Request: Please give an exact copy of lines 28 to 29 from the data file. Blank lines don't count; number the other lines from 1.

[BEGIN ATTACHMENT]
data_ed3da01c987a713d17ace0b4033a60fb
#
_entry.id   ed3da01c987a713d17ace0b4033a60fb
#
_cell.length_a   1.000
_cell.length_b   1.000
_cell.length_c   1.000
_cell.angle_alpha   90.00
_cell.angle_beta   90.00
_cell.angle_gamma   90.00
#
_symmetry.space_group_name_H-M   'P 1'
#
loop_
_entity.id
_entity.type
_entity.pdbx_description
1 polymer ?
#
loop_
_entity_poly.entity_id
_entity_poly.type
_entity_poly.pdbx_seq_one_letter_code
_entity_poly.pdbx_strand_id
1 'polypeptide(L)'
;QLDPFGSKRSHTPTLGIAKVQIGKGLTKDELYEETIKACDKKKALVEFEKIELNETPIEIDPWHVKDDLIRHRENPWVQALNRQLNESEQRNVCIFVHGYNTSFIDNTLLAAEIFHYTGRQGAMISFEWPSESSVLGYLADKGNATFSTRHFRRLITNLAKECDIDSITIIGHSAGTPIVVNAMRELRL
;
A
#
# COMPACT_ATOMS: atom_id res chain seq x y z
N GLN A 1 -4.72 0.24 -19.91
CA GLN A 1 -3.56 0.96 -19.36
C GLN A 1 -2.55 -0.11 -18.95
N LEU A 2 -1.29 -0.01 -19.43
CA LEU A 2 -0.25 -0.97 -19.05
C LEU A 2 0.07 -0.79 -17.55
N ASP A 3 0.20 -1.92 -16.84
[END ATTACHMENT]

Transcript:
A
#